Russel Ward’s Romany (see steam.co.nz). A lovely boat in a fabulous setting
Reader Owen Sinclair has written in with a short report and some stunning photos from the 2011 New Zealand Antique & Classic Boatshow at Lake Rotoiti. His photos appear on this weblog with his permission. Many thanks Owen!
Here’s what he says:
‘Numbers seemed to be down this year, presumably due to the Christchurch earthquake, and perhaps also due to a forecast for heavy rain. But after heavy rain early in the morning the clouds cleared and the day became brilliantly sunny.
‘This whaleboat was built recently by Ron Perano to the lines of a whaleboat built in Tasmania and used for whaling in Cook Strait, and donated to the Canterbury Museum in 1926. I think this was one of the few shore-based whale fisheries in the world. The Perano family was one of several associated with whaling and has many descendants in the area today.
‘Another whaling family was the Guard family, and a Guard was on the whaleboat today. I was offered a row, an entirely new experience. The oars are long, heavy, flexible and pivot between thole pins. Although it was an impromptu crew with half probably aged over 70 the boat moved along really well with six rowers and a man steering with a sweep oar. A wonderful opportunity, greatly enjoyed. Thank you Messrs Perano and Guard.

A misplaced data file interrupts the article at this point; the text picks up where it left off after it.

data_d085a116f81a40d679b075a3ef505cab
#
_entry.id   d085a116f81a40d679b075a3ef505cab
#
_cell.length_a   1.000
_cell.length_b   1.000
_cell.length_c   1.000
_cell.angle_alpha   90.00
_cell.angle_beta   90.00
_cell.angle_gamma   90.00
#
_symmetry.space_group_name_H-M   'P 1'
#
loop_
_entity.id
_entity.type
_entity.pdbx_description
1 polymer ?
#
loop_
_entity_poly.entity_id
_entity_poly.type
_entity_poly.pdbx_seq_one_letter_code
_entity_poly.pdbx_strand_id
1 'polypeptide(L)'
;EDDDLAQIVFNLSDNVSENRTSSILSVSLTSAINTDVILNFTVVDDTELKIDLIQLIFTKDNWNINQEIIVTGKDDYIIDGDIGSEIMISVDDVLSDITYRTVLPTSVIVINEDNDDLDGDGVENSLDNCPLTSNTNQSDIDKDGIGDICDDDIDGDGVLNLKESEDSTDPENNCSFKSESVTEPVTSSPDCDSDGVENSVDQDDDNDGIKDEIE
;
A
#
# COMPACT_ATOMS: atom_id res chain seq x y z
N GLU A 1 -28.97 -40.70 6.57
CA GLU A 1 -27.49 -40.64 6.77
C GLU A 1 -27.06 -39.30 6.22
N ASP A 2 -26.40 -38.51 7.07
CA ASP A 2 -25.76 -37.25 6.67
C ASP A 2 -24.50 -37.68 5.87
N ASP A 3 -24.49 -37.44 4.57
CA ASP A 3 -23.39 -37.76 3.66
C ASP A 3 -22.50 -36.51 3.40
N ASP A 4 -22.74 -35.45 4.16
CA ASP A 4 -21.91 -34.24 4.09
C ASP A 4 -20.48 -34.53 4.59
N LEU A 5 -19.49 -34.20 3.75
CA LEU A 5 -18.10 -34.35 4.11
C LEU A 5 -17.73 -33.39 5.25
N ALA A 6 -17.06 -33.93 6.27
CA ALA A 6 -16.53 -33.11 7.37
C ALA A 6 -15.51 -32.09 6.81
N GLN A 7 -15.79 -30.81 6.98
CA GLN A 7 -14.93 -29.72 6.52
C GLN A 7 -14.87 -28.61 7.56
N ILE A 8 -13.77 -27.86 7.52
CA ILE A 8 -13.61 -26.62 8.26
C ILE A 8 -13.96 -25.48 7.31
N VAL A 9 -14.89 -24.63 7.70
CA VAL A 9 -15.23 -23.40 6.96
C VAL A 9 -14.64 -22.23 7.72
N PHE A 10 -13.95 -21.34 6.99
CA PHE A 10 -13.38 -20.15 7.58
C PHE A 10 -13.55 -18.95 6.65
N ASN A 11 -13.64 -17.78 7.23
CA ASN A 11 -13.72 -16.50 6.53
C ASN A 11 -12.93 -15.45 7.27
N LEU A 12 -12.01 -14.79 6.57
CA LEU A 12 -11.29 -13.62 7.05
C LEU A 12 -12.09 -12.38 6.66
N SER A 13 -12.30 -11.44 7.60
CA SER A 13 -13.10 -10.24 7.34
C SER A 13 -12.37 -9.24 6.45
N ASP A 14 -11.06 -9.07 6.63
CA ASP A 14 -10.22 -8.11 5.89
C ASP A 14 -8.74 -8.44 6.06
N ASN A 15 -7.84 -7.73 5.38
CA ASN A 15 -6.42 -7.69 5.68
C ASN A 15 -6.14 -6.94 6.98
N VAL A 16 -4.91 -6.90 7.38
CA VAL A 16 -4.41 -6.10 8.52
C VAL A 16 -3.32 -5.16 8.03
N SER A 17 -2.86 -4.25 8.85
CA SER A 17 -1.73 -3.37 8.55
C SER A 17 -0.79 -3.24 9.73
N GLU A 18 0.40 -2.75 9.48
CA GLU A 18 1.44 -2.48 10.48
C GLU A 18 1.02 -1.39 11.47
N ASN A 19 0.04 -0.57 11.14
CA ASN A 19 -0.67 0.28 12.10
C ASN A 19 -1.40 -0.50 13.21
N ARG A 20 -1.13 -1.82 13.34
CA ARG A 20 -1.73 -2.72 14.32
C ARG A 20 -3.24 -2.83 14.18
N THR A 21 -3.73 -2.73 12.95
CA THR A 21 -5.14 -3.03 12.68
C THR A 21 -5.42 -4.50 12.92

Romany – see owner Russell Ward’s website: steam.co.nz .
Canoe-yawl built to the lines of Eel, a George Holmes design, by a man from Timaru whose name I unfortunately didn’t get. He has built many boats and it shows.
Hamilton jetboat built about ’73, steam launch, stitch and tape version of Rushton’s Wee Lassie, and a lug yawl designed and built by an Australian boatbuilder. I think this boat and some detail of the builder was posted recently on Dave Perillo’s website: openboat.co.nz .
The yellow boat in this shot is a John Welsford Whaler, built and sailed by Peter Murton.
Trailer built in Oregon pine, otherwise known as Douglas fir. I didn’t see what it carries. Nice work!
Pipedream, built in England.
3 thoughts on “Rotoiti 2011 photos by Owen Sinclair”
For the longest time in whale fishing it was shore based. There are lots of derelict whaling stations along Europe's coasts. Starting from Norway, on Iceland, Scotland, down to the Canary Islands. With the extinction of the (European) inshore whale population and the possibilities the steam engine offered and the demands of the market whale fishing turned to the high seas. The result is well known.
Thought the purpose is not really something to be happy about(though in their time how could people know better?) the boat is a smash. Absolutely lovely. And the steamboat is an eyecatcher!
Tim Severin's book In Search of Moby Dick is well worth reading – they certainly had shore-based whaling in the Marquesas until quite recently.
Thanks for that. Must have mis-remembered something I read.